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Potential waiting game in store for Thornburg

Potential waiting game in store for Thornburg play video for Potential waiting game in store for Thornburg

MESA, Ariz. -- The addition of Matt Garza gave the Brewers' starting rotation a much-needed boost, but for one young up-and-comer, that roster move probably means having to wait a little longer to settle into a Major League role.

Right-hander Tyler Thornburg, the club's third-round pick in the 2010 Draft, impressed management last year with two solid auditions, going a combined 3-1 with a 2.03 ERA over 18 games, including seven starts. He took the mound against the Cubs on Sunday unsure where he would begin the season -- he could make the team as a reliever or start the year at Triple-A -- but with a handful of outings remaining on the spring schedule, he is blocking out the what-ifs and focusing on the here and now.

General manager Doug Melvin spoke briefly with Thornburg at FanFest about the Garza signing, and around the same time pitching coach Rick Kranitz also reached out. It is clear Thornburg is part of the Brewers' future, even if Garza knocks him down a notch on the depth chart for the time being.

"It certainly made it tougher for him to be one of those five guys," manager Ron Roenicke said. "We're still stretching him out. He's got the start today and at least mapped out a couple more starts. Then we need to see where we're at. It's nice to have him stretched out because he certainly is a guy that proved last year that he deserves that opportunity. Even though we're excited to get Garza, for him it makes it a lot more difficult."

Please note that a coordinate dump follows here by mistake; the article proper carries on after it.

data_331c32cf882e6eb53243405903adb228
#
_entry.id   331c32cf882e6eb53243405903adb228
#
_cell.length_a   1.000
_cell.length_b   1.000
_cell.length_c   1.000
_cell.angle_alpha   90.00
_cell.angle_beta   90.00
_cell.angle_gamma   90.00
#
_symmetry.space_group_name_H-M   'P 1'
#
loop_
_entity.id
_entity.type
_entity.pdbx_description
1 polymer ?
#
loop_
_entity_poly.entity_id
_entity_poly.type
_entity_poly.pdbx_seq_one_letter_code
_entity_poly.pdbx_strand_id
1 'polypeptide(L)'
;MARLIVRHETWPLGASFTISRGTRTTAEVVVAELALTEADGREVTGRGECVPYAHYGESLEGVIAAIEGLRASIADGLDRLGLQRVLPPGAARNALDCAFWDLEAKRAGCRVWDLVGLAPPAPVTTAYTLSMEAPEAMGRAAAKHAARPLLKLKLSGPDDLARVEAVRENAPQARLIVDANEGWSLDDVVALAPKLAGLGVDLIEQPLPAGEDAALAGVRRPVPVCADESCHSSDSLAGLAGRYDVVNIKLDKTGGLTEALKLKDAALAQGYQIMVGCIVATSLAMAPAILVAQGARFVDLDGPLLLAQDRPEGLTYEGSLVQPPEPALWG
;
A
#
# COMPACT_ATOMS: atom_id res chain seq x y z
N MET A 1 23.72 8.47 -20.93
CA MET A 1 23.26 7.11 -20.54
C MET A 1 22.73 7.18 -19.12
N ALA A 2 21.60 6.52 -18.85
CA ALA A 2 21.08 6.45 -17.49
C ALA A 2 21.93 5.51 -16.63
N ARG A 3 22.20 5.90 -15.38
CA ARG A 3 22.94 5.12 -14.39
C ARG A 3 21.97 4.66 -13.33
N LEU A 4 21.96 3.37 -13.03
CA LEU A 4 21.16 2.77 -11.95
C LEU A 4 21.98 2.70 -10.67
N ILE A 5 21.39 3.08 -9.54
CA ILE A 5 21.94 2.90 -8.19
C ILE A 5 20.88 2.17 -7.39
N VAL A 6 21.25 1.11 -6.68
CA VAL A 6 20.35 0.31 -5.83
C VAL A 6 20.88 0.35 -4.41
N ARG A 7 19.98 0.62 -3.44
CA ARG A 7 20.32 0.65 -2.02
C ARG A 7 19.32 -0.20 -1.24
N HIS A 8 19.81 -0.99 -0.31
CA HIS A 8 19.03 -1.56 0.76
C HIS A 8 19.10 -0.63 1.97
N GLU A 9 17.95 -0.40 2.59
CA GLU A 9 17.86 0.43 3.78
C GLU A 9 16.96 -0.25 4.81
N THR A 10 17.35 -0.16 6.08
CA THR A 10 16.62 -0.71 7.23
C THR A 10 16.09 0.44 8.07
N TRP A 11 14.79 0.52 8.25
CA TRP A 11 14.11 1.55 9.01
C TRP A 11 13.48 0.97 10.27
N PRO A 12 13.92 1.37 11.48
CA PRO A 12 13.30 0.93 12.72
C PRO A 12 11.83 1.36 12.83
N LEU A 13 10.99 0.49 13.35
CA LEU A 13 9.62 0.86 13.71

Thornburg allowed two runs on three hits over four innings against the Cubs. He yielded a first-inning home run to Justin Ruggiano but settled in and retired eight straight until Ruggiano singled in the fourth.

"It was probably an outing that I was most excited about while I'm going through it," he said. "When you're going through things, especially early in Spring Training, things just don't feel right. Sometimes it takes one pitch, one inning, something, and then it just all of a sudden clicks and you remember what you did when you were being successful. That's exactly what happened in between the first and second."

Adam McCalvy is a reporter for MLB.com. Read his blog, Brew Beat, and follow him on Twitter at @AdamMcCalvy.Alyson Footer is a national correspondent for MLB.com. Follow her on Twitter @alysonfooter. This story was not subject to the approval of Major League Baseball or its clubs.

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